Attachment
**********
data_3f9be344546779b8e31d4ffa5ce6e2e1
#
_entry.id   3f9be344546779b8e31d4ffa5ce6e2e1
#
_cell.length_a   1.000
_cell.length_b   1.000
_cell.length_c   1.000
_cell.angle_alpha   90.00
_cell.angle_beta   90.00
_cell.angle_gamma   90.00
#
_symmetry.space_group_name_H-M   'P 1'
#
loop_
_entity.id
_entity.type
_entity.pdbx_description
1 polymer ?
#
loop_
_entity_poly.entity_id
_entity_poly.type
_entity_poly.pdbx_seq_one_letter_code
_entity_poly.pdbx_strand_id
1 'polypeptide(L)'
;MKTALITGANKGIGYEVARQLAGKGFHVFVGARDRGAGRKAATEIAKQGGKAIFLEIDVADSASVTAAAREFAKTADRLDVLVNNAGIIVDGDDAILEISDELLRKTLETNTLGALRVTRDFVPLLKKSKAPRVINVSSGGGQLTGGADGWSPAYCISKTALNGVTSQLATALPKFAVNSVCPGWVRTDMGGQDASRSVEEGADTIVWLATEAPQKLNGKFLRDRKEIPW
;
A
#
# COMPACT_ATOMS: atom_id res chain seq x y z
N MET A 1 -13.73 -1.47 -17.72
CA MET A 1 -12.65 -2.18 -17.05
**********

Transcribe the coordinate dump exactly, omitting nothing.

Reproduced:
data_3f9be344546779b8e31d4ffa5ce6e2e1
#
_entry.id   3f9be344546779b8e31d4ffa5ce6e2e1
#
_cell.length_a   1.000
_cell.length_b   1.000
_cell.length_c   1.000
_cell.angle_alpha   90.00
_cell.angle_beta   90.00
_cell.angle_gamma   90.00
#
_symmetry.space_group_name_H-M   'P 1'
#
loop_
_entity.id
_entity.type
_entity.pdbx_description
1 polymer ?
#
loop_
_entity_poly.entity_id
_entity_poly.type
_entity_poly.pdbx_seq_one_letter_code
_entity_poly.pdbx_strand_id
1 'polypeptide(L)'
;MKTALITGANKGIGYEVARQLAGKGFHVFVGARDRGAGRKAATEIAKQGGKAIFLEIDVADSASVTAAAREFAKTADRLDVLVNNAGIIVDGDDAILEISDELLRKTLETNTLGALRVTRDFVPLLKKSKAPRVINVSSGGGQLTGGADGWSPAYCISKTALNGVTSQLATALPKFAVNSVCPGWVRTDMGGQDASRSVEEGADTIVWLATEAPQKLNGKFLRDRKEIPW
;
A
#
# COMPACT_ATOMS: atom_id res chain seq x y z
N MET A 1 -13.73 -1.47 -17.72
CA MET A 1 -12.65 -2.18 -17.05